Tourism is facing increasingly difficult conditions as the global economy deteriorates and Asia and the Pacific, one of fastest growing tourism regions in the world, is also strongly feeling the impact of the global slowdown. But, as concluded by the over 100 experts from 25 countries gathered in Guilin for the 2nd UNWTO Conference on Tourism Trends and Outlook, tourism can be one of the key sectors contributing to overcome the current economic difficulties and can play a vital part in a long term green economic new deal.
Growth in arrivals rapidly slowing
International tourist arrivals in Asia and the Pacific are estimated to have increased by around 3% between January and October this year as compared to a 10.5% growth for the full of 2007. The slowdown was particularly strong since August following the spike in oil prices and the consequent cuts in airline capacity and increasing transport costs. In fact, all world regions have followed broadly similar slowdown patterns and Asia and the Pacific has been no exception with extreme weather, security and political shifts in major markets compounding the situation. The impact in receipts is expected to be even more significant as travellers trim down their length of stay and their consumption in terms of type of accommodation and other activities.
In the shorter term, overall prospects – against continuing downward revisions in macro-economic expectations and primary generating markets in recession – look quite gloomy. But tourism is more and more emerging as a strong potential contributor to economic recovery. An excellent example is China’s current plan to stimulate its 1.6 billion domestic travel market as one of the government’s measures to stimulate economic growth.
“Tourism can deliver more than most sectors for the economy as a whole. Mobility is hardwired into the human gene. Tourism – for business and leisure underpins trade, communication and modern lifestyles. It is one of the biggest export sectors and a vital increasingly important part of the development agenda.” stressed Mr. Geoffrey Lipman, UNWTO Assistant Secretary General.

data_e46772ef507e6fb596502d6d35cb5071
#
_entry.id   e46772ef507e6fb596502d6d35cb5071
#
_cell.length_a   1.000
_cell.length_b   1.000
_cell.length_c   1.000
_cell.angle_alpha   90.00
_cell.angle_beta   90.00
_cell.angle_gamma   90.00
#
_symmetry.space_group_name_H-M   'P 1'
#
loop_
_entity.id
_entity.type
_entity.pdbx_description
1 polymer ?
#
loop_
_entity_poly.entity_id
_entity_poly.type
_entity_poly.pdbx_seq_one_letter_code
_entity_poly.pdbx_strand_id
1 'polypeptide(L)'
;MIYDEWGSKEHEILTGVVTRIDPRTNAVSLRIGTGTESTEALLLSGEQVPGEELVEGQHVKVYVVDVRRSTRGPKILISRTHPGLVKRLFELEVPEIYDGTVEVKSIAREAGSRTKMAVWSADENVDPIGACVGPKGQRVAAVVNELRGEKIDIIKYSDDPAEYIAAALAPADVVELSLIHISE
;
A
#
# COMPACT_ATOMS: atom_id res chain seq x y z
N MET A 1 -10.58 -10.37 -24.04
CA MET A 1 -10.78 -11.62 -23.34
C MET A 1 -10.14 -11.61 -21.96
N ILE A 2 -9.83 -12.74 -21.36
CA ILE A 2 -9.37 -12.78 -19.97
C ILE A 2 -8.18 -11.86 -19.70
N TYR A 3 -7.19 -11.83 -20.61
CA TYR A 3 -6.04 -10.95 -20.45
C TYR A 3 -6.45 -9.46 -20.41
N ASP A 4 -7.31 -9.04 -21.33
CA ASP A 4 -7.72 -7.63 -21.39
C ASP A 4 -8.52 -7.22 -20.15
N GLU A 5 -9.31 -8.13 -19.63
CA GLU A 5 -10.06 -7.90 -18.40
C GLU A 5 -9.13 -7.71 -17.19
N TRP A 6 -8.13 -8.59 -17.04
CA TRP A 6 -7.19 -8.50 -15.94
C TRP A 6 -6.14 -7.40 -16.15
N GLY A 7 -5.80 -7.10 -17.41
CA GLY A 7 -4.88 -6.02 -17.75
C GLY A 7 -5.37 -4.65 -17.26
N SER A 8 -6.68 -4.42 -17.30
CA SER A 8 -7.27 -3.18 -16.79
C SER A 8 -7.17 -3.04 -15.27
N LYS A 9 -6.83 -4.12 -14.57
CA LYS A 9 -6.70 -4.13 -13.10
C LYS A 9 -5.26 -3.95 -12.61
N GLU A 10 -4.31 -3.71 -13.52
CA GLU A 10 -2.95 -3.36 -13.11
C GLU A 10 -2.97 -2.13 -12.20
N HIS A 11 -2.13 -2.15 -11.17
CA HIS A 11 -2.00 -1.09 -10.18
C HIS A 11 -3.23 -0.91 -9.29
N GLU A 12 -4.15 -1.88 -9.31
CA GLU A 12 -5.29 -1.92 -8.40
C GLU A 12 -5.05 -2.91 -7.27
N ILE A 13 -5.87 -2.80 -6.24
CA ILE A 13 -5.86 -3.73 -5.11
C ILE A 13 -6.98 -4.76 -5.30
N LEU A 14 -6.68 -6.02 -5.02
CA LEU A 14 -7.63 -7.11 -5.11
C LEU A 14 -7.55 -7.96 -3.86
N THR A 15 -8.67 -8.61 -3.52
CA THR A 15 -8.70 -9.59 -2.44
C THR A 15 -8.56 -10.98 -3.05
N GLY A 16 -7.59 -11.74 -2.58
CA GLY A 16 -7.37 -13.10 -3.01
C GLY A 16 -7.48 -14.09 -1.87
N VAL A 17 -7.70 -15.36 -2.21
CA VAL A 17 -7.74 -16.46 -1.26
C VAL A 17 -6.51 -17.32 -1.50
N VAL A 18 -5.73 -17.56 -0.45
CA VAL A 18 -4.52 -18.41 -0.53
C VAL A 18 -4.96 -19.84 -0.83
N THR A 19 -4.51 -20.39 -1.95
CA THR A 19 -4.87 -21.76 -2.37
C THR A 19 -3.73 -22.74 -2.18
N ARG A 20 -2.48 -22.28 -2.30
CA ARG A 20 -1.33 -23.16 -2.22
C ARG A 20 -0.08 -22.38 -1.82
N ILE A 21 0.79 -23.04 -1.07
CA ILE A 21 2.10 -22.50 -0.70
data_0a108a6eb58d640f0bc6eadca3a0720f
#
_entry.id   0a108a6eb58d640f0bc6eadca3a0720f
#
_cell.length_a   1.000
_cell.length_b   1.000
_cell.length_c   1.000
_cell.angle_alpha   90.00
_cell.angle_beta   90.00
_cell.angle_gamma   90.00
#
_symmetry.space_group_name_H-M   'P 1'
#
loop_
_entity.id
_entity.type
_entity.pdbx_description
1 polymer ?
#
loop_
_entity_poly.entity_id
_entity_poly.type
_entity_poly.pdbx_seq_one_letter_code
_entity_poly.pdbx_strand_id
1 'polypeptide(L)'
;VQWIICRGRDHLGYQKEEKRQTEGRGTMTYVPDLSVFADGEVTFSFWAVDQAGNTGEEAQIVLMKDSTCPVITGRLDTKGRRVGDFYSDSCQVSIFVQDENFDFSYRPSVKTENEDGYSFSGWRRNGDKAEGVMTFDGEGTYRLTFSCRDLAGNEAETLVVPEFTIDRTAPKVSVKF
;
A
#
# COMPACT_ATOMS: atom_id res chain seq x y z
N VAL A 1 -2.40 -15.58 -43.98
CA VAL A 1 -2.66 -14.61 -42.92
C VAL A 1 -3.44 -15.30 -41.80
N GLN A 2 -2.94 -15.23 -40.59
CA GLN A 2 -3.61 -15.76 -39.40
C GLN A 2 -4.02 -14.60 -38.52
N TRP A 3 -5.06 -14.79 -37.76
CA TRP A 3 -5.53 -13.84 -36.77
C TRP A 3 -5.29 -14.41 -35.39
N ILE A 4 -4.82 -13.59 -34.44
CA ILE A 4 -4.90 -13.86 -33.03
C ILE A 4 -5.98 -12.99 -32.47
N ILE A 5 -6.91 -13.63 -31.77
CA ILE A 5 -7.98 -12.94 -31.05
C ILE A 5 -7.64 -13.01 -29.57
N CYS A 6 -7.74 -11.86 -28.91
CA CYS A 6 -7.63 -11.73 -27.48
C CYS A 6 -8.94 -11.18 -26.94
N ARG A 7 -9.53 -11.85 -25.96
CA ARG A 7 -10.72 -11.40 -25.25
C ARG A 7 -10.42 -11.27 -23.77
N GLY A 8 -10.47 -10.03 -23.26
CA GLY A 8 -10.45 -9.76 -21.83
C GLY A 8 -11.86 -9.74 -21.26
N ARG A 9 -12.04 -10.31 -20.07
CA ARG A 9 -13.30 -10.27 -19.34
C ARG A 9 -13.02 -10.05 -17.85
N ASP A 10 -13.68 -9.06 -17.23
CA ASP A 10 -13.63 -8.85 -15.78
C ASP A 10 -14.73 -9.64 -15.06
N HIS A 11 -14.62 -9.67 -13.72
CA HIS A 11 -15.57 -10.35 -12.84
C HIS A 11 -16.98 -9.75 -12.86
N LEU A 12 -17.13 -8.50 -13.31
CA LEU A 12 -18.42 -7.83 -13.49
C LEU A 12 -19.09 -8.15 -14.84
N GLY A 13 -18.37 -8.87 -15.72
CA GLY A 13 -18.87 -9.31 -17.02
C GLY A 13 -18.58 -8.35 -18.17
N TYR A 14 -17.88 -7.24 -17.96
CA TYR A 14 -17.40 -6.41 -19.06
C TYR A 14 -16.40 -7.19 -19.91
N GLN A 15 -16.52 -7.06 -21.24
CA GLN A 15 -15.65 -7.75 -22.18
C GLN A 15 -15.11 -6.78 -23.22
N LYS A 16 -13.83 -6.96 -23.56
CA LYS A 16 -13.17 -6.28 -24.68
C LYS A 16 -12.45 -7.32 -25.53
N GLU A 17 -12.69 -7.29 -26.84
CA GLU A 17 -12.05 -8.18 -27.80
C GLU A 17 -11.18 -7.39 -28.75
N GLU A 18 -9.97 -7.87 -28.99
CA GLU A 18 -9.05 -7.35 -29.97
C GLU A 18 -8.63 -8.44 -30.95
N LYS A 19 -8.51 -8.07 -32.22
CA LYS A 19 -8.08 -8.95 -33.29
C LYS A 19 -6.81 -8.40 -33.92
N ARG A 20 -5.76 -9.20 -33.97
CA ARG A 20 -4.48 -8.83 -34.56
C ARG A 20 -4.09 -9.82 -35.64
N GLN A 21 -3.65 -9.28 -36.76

Looking beyond the turmoil
Another fundamental issue arising from the two day debate was the imperative of looking at the longer term and positioning tourism against the global challenges like the poverty and climate imperatives. Only businesses and destinations which take the right decisions now will survive in the outcome of the crisis. In a moment of such significant uncertainty and volatility, participants to the conference reinforced that it is crucial to adopt long-term strategic views and measures and to reinforce international cooperation at all levels to effectively deal with the challenges of a more sustainable tourism development.
“It is becoming increasingly clear that global leaders are looking to a green new deal to help respond to the challenges of the macroeconomic crisis and the climate and development agenda. New jobs, new technology, new finance to stimulate our economies and at the same time to reduce our carbon footprint”, said Mr. Lipman. “There is no better sector for this green economy approach than tourism.
• Tourism can deliver for the economy as a whole. It is a catalytic industry and should be part of stimulus packages for infrastructure, jobs and investment
• We must make sure that Tourism is aligned closely to evolving norms on climate and development. We don’t need to be ahead… but we can’t afford to be left behind
• We must build quadruple bottom line sustainability into every facet of our supply and demand chain – economic, social, environment and climate balance“, he added.
UNWTO’s Response to the Global Economic Downturn
UNWTO is taking proactive steps to tackle the effect of the on-going worldwide economic instability on tourism. In October, UNWTO constituted a Tourism Resilience Committee (TRC) to help its members going through this difficult time.
TRC will serve as a platform for UNWTO Members to consider the volatile economic situation and
• receive and share market information
• identify best practice response, and
• help focus broader sectoral approaches
After a first assessment of the impact that the global economic downturn is having in tourism at the 2008 Ministers’ Summit (London, UK, 11 November), the first full meeting of UNWTO’s Resilience Committee will be held on the 28th January 2009 on the occasion of the Spanish Tourism Fair, FITUR .
The 2nd UNWTO Conference on Tourism Trends and Outlook was organised by the World Tourism Organization (UNWTO) in collaboration with the Pacific Asia Travel Association (PATA), the Boao Forum for Asia and the Hong Kong Polytechnic University and hosted by Guilin city with the support of the China National Tourism Administration (CNTA).
The UNWTO Conference on Tourism Trends and Outlook is growing as an annual forum for tourism policy makers, planners, researchers and marketers interested in the latest trends shaping and impacting on tourism development.